We've developed a series of questions that you can ask to learn if another person has these qualities. You may not want to ask them all, but if you adapt our suggestions to your own needs, you'll maximize your chance for success. You'll also minimize the sense of frustration and disappointment that comes with discovering that all of the arrangements for the date, and the date itself, were a waste of time.
Skeptical of the Concept?
You may be thinking, "I thought the purpose of the first date is to find out all this information. Why should I spend hours beforehand checking someone out when I could learn all I want to know in one date?"
The answer is that when someone dates for marriage, the very first qualities he or she should look for in a dating partner are similar values and goals and emotional stability. Do you really want to go on first dates with scores of people whom you can tell from the start are very wrong for you? In addition, some of the questions we suggest you ask will not be answered on a first date, or even a second or third. Research may spare you the pain of developing affection for someone whom you ultimately discover has a fear of commitment, cannot manage anger, has misrepresented himself, is not reliable, etc.
This method increases the likelihood that a lifelong romance will sprout.
You may be thinking that our suggestion takes all the romance out of dating. We can assure you that our method actually increases the likelihood of romance (because some of the basic ingredients from which a lifelong romance can sprout are already present), and decreases the heartbreak of breaking up with someone you care about because the two of you cannot reconcile different value systems or lifestyle expectations, or one of you wants to marry and the other is allergic to the "M" word.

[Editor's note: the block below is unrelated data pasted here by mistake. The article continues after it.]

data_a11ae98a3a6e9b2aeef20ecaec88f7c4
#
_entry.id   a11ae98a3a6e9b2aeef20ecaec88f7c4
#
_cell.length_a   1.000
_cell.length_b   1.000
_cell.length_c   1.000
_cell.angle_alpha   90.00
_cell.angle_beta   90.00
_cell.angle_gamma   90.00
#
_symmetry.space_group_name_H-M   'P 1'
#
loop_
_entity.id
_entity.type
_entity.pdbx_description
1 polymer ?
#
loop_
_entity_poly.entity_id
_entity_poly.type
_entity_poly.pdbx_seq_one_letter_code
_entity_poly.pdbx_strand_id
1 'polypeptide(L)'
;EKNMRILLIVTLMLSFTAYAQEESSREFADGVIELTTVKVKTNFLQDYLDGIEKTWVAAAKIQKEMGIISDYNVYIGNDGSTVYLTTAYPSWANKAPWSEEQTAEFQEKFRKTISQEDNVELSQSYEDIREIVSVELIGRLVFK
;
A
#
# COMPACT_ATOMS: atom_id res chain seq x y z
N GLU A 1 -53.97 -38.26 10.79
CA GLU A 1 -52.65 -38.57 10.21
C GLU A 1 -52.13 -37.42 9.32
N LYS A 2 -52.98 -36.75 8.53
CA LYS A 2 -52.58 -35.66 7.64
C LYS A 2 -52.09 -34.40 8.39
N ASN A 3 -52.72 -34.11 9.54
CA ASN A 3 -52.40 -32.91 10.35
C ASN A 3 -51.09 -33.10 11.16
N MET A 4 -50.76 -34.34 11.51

Don't worry about missing out on the drama of dating - even when someone looks right on paper, you still have a lot to learn about each other, as well as forging an emotional connection, and developing attraction and affection for each other. That's exactly what dating is for.
Before Beginning Your Research
Before you start researching potential dating partners, it is a good idea to engage in the kind of soul searching we discuss in our book, Talking Tachlis, to identify your personal strengths and talents, goals, expectations for the future, and the characteristics you would like to see in the person you marry. Let your imagination run its course, and write down all your thoughts.
A few days later, read what you have written and work on clarifying your goals for the next several years, the kind of lifestyle and home you would like to have, and the four most important qualities you would like your future spouse to possess. This information will be a point of reference when the time comes to check out a potential date. You can also refer to it when you network - this information will help them identify people who fit the general description of who you are looking for, and will help them avoid recommending possible dating partners who are genuinely ill-suited to you.